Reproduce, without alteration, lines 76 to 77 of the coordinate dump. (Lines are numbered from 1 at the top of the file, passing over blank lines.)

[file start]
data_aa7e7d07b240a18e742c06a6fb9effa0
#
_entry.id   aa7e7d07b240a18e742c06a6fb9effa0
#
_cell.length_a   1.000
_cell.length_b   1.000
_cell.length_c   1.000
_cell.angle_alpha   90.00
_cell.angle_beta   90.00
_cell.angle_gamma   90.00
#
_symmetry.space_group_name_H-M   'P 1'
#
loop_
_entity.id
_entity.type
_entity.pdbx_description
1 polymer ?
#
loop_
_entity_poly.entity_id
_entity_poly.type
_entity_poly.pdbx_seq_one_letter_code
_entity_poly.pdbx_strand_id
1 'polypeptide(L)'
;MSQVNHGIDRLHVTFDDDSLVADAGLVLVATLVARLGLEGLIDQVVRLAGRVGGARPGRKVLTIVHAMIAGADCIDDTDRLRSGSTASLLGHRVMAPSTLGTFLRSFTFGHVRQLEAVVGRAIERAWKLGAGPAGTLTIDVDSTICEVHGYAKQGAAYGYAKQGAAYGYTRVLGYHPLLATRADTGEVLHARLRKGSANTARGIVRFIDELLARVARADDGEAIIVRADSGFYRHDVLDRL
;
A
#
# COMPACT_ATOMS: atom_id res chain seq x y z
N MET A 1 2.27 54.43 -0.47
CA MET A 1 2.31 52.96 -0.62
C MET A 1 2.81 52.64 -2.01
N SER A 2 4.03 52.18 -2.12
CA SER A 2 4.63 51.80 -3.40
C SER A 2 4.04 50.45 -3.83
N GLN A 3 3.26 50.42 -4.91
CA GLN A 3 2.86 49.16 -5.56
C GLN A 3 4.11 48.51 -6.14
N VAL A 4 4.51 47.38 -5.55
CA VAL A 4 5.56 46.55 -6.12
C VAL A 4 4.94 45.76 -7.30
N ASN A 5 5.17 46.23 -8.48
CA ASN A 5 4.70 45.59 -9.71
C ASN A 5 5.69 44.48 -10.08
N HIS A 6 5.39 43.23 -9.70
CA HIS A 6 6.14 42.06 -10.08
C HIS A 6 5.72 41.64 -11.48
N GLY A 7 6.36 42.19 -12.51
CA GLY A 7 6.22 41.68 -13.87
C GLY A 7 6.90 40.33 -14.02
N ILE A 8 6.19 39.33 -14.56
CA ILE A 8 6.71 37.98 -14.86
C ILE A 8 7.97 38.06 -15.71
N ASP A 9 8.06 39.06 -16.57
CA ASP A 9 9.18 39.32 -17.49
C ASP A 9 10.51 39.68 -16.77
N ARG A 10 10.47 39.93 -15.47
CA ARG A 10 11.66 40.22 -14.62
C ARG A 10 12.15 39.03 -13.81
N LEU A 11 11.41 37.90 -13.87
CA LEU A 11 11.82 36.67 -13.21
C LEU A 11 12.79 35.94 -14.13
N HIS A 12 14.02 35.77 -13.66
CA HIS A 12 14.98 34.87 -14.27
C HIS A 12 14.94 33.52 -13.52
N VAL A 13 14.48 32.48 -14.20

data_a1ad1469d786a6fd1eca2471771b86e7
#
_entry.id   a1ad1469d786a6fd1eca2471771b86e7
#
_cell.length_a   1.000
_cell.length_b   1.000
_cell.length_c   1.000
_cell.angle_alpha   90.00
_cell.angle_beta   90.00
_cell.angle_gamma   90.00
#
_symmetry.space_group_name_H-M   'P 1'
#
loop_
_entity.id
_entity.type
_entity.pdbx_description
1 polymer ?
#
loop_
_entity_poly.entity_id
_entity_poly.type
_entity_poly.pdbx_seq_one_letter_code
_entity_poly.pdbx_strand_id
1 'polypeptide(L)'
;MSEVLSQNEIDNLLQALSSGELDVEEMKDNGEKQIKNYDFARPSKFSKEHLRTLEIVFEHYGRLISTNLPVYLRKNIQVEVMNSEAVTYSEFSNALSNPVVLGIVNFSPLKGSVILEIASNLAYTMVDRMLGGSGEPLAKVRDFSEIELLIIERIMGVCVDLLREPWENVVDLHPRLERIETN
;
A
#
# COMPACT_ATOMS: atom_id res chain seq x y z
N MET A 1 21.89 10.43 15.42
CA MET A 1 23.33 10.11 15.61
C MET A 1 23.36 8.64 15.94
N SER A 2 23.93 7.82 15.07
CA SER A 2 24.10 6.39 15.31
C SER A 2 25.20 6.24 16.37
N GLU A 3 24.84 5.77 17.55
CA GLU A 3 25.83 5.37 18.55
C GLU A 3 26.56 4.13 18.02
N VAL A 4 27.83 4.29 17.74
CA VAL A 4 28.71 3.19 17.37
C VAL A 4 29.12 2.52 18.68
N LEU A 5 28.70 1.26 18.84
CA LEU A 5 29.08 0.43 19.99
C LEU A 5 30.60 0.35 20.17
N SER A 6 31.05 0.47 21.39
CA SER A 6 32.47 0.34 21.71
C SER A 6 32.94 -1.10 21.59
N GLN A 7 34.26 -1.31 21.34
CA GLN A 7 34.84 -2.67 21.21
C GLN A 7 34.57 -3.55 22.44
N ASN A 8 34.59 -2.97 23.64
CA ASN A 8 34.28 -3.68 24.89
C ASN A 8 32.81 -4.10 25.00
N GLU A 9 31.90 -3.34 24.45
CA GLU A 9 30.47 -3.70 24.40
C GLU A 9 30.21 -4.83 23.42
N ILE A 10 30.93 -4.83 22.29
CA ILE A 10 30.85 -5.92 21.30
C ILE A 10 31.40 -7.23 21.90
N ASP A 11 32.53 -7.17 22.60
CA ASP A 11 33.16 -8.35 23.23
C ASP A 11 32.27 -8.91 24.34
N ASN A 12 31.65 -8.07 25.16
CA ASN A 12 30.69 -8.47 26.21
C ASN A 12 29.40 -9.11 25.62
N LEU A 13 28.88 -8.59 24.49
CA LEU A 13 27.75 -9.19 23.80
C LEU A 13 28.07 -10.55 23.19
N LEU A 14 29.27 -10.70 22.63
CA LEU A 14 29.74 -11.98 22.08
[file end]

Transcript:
_cell.angle_beta   90.00
_cell.angle_gamma   90.00